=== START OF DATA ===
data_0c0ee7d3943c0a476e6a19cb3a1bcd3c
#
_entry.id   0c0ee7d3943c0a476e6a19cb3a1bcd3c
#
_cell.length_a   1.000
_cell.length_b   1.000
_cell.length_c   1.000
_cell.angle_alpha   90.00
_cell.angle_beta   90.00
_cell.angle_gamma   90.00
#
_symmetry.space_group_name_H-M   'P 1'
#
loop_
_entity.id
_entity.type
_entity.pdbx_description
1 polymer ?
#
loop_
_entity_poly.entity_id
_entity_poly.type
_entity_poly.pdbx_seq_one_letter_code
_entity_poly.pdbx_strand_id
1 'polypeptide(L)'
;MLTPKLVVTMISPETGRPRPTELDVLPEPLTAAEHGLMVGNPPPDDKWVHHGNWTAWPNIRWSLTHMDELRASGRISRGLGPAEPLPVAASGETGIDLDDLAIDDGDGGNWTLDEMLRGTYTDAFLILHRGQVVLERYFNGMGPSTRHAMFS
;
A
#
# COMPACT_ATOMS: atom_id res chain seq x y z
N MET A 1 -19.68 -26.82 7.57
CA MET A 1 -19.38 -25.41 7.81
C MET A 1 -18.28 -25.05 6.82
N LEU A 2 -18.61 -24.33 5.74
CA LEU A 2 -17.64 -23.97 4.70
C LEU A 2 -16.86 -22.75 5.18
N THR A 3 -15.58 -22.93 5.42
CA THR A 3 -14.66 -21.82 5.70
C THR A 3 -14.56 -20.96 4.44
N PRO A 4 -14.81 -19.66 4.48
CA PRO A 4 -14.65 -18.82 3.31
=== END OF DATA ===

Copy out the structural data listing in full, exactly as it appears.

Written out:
data_0c0ee7d3943c0a476e6a19cb3a1bcd3c
#
_entry.id   0c0ee7d3943c0a476e6a19cb3a1bcd3c
#
_cell.length_a   1.000
_cell.length_b   1.000
_cell.length_c   1.000
_cell.angle_alpha   90.00
_cell.angle_beta   90.00
_cell.angle_gamma   90.00
#
_symmetry.space_group_name_H-M   'P 1'
#
loop_
_entity.id
_entity.type
_entity.pdbx_description
1 polymer ?
#
loop_
_entity_poly.entity_id
_entity_poly.type
_entity_poly.pdbx_seq_one_letter_code
_entity_poly.pdbx_strand_id
1 'polypeptide(L)'
;MLTPKLVVTMISPETGRPRPTELDVLPEPLTAAEHGLMVGNPPPDDKWVHHGNWTAWPNIRWSLTHMDELRASGRISRGLGPAEPLPVAASGETGIDLDDLAIDDGDGGNWTLDEMLRGTYTDAFLILHRGQVVLERYFNGMGPSTRHAMFS
;
A
#
# COMPACT_ATOMS: atom_id res chain seq x y z
N MET A 1 -19.68 -26.82 7.57
CA MET A 1 -19.38 -25.41 7.81
C MET A 1 -18.28 -25.05 6.82
N LEU A 2 -18.61 -24.33 5.74
CA LEU A 2 -17.64 -23.97 4.70
C LEU A 2 -16.86 -22.75 5.18
N THR A 3 -15.58 -22.93 5.42
CA THR A 3 -14.66 -21.82 5.70
C THR A 3 -14.56 -20.96 4.44
N PRO A 4 -14.81 -19.66 4.48
CA PRO A 4 -14.65 -18.82 3.31